Case Digest: Dichoso, Jr. vs. Marcos

G.R. No. 180282 : April 11, 2011




On August 2, 2002, petitioners filed a Complaint for Easement of Right of Way against respondent Patrocinio L. Marcos. In their complaint, petitioners alleged that they are the owners of Lot No. 21553 of the Cadastral Survey of Laoag City; while respondent is the owner of Lot No. 1. As petitioners had no access to a public road to and from their property, they claimed to have used a portion of Lot No. 1 in accessing the road since 1970. Respondent, however, blocked the passageway with piles of sand. Though petitioners have been granted another passageway by the spouses Benjamin and Sylvia Arce (Spouses Arce), the owners of another adjacent lot, the former instituted the complaint before the RTC and prayed that they be granted a right of way over an area of 54 sqm of Lot 01 by paying the defendant the amount ofP54,000.00, and that the right be annotated on defendant’s title. In addition to that, the defendant will pay the plaintiffs the sum of P30,000.00 as damages for attorney’s fees and costs of suit.

In the defendant’s answer, he denied that he allowed anybody to use Lot No. 1 as passageway. Moreover, he stated that petitioners’ claim of right of way is only due to expediency and not necessity for there already is an existing easement of right of way available to petitioners granted by the Spouses Arce. Thus, there is no need to establish another easement over respondent’s property.

The RTC rendered a decision in favor of the petitioners by finding that they had adequately established the requisites to justify an easement of right of way in accordance with Articles 649 and 650 of the Civil Code. Also, the trial court declared petitioners in good faith as they expressed their willingness to pay proper indemnity. however, the he CA reversed and set aside the RTC decision ruling that a right of way had already been granted by the sevient estate. Thus, there is no need to establish an easement over the respondent’s property.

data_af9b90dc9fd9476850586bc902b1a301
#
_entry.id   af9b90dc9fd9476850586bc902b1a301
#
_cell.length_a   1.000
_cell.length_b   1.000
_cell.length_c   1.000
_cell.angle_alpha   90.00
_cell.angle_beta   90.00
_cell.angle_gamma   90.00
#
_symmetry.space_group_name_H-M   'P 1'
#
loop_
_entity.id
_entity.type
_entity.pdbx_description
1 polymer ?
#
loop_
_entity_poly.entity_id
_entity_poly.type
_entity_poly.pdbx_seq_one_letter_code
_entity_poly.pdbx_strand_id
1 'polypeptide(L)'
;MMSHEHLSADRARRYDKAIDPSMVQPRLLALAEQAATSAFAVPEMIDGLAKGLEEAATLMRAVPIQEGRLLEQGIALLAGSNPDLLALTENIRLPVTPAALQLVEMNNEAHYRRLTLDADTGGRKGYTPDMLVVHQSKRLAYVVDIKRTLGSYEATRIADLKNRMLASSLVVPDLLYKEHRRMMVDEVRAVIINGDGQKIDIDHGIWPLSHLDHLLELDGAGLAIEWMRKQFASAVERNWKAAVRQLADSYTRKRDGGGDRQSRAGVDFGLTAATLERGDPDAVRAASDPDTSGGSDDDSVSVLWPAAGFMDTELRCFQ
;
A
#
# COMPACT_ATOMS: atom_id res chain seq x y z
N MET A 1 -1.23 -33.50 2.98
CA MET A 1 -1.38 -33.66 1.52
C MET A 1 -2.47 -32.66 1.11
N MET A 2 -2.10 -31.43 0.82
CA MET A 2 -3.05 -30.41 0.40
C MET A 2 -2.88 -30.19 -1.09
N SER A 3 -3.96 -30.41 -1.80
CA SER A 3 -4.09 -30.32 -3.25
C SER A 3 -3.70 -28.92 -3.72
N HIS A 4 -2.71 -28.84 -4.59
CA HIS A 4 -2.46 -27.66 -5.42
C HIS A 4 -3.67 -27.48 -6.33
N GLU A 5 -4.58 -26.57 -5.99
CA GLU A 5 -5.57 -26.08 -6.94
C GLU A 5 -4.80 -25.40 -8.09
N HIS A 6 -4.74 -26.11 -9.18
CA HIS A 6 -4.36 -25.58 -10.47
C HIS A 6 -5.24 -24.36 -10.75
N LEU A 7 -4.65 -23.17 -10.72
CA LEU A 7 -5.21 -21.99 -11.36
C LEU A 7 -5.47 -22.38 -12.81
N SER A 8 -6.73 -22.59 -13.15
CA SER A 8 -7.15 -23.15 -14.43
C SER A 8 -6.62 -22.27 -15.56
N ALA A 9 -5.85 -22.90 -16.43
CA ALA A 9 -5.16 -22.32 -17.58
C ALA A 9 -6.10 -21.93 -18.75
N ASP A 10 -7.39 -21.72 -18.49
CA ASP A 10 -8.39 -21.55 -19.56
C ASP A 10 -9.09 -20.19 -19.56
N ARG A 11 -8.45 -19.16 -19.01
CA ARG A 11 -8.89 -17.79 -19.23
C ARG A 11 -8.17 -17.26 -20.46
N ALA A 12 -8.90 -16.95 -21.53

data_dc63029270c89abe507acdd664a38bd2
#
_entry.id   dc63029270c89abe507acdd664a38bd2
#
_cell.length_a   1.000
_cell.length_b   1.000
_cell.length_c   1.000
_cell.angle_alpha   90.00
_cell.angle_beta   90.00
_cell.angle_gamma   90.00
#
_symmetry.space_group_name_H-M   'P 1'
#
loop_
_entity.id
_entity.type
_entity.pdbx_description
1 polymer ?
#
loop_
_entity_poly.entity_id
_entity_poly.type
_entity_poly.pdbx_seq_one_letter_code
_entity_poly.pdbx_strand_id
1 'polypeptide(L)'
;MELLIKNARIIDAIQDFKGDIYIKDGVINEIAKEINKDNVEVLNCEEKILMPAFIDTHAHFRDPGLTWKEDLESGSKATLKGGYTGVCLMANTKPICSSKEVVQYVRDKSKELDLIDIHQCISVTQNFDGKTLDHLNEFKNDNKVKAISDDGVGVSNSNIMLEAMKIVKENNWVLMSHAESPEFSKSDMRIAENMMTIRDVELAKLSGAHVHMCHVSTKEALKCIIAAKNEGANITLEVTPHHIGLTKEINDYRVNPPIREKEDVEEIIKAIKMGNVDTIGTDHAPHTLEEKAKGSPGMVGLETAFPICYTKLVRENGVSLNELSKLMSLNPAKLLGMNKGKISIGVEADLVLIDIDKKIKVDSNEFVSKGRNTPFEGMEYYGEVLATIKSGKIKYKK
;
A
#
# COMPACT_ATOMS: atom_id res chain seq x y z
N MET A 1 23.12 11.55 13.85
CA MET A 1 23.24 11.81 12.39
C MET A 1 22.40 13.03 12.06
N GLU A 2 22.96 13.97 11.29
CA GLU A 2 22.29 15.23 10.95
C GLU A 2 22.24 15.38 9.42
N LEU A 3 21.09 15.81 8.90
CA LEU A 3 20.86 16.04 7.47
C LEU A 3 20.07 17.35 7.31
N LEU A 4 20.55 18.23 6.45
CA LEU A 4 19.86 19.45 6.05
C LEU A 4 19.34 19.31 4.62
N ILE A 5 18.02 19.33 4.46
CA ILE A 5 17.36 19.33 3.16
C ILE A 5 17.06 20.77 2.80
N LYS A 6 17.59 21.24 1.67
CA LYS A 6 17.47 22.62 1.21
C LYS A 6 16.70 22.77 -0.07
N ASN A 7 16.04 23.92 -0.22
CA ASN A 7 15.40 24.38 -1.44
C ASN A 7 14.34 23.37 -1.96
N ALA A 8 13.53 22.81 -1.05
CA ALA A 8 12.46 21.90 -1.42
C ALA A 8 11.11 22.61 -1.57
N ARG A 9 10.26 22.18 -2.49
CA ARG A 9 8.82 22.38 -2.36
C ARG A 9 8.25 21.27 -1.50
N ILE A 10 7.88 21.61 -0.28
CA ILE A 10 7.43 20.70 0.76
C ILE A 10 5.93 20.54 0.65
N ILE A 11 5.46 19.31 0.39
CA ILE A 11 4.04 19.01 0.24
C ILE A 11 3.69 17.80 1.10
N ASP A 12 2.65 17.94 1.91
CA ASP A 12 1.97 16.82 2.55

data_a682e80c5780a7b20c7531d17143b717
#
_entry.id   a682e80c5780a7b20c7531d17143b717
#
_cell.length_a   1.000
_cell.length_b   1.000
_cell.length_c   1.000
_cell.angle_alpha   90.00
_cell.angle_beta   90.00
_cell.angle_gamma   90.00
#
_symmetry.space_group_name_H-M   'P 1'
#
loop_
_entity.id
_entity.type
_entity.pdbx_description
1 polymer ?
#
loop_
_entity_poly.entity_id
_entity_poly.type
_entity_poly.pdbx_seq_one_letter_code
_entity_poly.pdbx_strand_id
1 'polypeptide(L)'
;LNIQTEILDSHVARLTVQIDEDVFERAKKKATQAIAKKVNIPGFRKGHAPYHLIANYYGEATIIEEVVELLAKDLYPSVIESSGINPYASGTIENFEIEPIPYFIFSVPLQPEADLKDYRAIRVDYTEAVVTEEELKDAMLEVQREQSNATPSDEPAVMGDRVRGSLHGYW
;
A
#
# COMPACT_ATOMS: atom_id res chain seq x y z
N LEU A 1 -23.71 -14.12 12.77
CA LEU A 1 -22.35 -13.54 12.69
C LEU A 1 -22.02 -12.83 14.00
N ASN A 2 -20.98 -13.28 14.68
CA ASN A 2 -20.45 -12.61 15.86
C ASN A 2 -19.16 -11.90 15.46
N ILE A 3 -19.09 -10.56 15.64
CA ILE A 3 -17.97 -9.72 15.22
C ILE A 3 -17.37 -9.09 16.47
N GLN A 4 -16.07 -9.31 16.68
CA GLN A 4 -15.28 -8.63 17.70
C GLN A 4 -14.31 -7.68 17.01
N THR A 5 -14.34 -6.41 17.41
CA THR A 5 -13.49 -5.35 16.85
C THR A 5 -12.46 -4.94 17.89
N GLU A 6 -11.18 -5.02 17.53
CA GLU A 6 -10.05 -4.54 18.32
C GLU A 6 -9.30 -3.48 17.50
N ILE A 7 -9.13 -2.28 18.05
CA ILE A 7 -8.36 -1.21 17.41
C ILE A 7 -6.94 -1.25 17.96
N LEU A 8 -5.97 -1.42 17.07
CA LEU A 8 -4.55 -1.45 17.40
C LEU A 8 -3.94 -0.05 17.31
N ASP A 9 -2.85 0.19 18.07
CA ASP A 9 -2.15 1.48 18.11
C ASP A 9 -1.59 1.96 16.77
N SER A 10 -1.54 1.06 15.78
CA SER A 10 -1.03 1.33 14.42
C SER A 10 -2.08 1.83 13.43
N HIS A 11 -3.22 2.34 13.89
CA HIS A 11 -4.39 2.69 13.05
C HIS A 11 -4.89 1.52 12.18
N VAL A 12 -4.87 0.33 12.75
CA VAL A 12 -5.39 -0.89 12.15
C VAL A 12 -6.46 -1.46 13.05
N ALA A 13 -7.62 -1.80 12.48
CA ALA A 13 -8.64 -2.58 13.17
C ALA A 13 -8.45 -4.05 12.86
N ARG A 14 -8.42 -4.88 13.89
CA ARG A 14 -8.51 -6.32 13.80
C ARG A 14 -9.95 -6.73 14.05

ISSUE: Whether or not the petitioners are entitled to a grant of legal easement of right of way from their landlocked property through the property of private respondent which is the shortest route in going to and from their property to the public street.


The petition is without merit.

CIVIL LAW : Easement

An easement involves an abnormal restriction on the property rights of the servient owner and is regarded as a charge or encumbrance on the servient estate. It is incumbent upon the owner of the dominant estate to establish by clear and convincing evidence the presence of all the preconditions before his claim for easement of right of way may be granted.

To be entitled to an easement of right of way, the following requisites should be met: first, the dominant estate is surrounded by other immovables and has no adequate outlet to a public highway; second, there is payment of proper indemnity; third, the isolation is not due to the acts of the proprietor of the dominant estate; and fourth, the right of way claimed is at the point least prejudicial to the servient estate; and insofar as consistent with this rule, where the distance from the dominant estate to a public highway may be the shortest.

In the case at hand, the petitioners failed to show sufficient factual evidence to satisfy the above-enumerated requirements. Admittedly, they had been granted a right of way through the other adjacent lot owned by the Spouses Arce. In fact, other lot owners use the said outlet in going to and coming from the public highway. Clearly, there is an existing outlet to and from the public road.

However, petitioners claim that the outlet is longer and circuitous, and they have to pass through other lots owned by different owners before they could get to the highway. We find petitioners’ concept of what is “adequate outlet” a complete disregard of the well-entrenched doctrine that in order to justify the imposition of an easement of right of way, there must be real, not fictitious or artificial, necessity for it. Mere convenience for the dominant estate is not what is required by law as the basis of setting up a compulsory easement. Even in the face of necessity, if it can be satisfied without imposing the easement, the same should not be imposed.

The convenience of the dominant estate has never been the gauge for the grant of compulsory right of way. To be sure, the true standard for the grant of the legal right is “adequacy.” Hence, when there is already an existing adequate outlet from the dominant estate to a public highway, as in this case, even when the said outlet, for one reason or another, be inconvenient, the need to open up another servitude is entirely unjustified.

Therefore, the petition is denied.

The Court affirms the ruling of the CA.